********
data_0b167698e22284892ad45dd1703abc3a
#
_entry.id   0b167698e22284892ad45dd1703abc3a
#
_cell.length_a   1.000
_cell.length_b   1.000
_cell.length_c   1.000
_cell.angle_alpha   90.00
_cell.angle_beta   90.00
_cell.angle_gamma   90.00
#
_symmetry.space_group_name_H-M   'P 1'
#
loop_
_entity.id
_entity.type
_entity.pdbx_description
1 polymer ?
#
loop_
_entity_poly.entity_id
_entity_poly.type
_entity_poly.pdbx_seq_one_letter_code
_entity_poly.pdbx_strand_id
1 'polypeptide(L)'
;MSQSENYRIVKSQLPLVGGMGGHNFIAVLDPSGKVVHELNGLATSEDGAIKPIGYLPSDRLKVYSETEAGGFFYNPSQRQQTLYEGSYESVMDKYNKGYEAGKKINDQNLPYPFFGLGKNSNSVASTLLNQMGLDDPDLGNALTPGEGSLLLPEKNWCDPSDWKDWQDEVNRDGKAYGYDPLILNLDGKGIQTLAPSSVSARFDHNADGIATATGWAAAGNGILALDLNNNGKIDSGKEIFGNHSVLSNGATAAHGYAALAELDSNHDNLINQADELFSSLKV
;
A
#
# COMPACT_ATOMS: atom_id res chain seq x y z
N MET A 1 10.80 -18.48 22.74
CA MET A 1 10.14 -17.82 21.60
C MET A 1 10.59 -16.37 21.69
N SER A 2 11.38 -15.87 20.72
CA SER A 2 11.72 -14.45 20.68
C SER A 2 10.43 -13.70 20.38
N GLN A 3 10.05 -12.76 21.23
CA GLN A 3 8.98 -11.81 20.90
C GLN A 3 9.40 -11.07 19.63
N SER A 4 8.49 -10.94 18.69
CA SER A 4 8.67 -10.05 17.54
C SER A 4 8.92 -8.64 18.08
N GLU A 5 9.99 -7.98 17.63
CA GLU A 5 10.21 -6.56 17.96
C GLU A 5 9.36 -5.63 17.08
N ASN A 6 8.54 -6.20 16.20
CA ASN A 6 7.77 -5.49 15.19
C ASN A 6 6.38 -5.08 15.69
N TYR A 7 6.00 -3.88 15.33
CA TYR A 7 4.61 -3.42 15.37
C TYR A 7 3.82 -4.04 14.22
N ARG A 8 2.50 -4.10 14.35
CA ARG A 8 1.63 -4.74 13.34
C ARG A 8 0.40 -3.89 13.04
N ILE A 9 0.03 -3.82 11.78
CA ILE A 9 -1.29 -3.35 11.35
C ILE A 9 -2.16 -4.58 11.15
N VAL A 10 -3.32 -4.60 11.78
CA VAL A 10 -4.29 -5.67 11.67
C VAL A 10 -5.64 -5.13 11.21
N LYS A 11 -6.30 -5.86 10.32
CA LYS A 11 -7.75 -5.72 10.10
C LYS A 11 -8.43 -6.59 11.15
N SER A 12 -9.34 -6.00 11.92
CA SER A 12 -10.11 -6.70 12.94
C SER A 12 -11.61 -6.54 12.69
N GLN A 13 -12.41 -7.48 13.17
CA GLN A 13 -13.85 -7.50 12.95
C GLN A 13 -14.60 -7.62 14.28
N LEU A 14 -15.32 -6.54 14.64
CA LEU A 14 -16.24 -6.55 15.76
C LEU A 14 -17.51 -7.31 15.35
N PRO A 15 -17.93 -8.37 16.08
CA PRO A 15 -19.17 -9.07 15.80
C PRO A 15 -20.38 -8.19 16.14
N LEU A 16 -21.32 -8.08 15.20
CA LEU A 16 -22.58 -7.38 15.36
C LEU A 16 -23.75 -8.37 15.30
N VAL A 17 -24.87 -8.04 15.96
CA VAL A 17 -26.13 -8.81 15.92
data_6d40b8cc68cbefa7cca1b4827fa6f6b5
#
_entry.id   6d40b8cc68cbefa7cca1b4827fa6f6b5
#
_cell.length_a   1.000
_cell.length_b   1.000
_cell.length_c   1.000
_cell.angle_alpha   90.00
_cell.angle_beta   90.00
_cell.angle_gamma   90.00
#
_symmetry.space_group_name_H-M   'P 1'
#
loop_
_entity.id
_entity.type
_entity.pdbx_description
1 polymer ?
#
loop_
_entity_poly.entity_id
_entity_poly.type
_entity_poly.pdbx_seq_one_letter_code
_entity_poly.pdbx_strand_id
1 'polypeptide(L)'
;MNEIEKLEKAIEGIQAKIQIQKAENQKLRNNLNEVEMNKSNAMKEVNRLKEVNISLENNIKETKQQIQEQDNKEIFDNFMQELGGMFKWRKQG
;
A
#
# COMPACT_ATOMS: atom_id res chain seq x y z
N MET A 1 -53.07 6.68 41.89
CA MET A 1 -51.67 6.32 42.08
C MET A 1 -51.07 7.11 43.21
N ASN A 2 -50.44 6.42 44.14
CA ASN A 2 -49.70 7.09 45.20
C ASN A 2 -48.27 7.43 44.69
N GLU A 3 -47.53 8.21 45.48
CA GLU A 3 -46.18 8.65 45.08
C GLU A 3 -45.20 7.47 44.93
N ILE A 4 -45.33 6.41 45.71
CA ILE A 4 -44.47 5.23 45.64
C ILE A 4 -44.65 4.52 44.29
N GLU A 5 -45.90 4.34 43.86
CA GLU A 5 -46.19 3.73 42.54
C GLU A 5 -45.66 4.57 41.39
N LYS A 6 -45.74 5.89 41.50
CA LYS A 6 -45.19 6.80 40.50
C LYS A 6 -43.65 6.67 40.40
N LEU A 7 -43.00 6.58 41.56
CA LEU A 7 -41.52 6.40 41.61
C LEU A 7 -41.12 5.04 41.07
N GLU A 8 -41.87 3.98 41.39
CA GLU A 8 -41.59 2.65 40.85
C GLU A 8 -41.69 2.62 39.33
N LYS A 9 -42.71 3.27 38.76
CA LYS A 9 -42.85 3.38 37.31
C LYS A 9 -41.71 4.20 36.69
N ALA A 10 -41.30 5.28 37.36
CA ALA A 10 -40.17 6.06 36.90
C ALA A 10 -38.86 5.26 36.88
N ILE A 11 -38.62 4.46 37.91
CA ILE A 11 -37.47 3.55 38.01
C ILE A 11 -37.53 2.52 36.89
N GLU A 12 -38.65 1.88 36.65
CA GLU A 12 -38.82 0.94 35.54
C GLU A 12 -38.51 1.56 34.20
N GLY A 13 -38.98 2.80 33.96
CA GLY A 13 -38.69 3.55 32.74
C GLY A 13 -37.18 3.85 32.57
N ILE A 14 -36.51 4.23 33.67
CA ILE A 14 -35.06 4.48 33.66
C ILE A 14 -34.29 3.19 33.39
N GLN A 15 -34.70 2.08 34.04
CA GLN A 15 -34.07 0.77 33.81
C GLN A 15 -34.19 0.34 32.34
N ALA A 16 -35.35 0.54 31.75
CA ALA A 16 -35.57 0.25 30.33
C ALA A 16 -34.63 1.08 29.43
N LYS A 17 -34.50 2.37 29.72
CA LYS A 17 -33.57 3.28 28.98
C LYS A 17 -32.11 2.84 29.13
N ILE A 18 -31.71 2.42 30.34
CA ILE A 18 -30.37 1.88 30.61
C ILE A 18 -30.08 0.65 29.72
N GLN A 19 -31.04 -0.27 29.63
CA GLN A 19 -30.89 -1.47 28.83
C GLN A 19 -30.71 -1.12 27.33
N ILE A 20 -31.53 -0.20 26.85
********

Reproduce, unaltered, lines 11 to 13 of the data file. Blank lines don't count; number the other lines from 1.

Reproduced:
#
_symmetry.space_group_name_H-M   'P 1'
#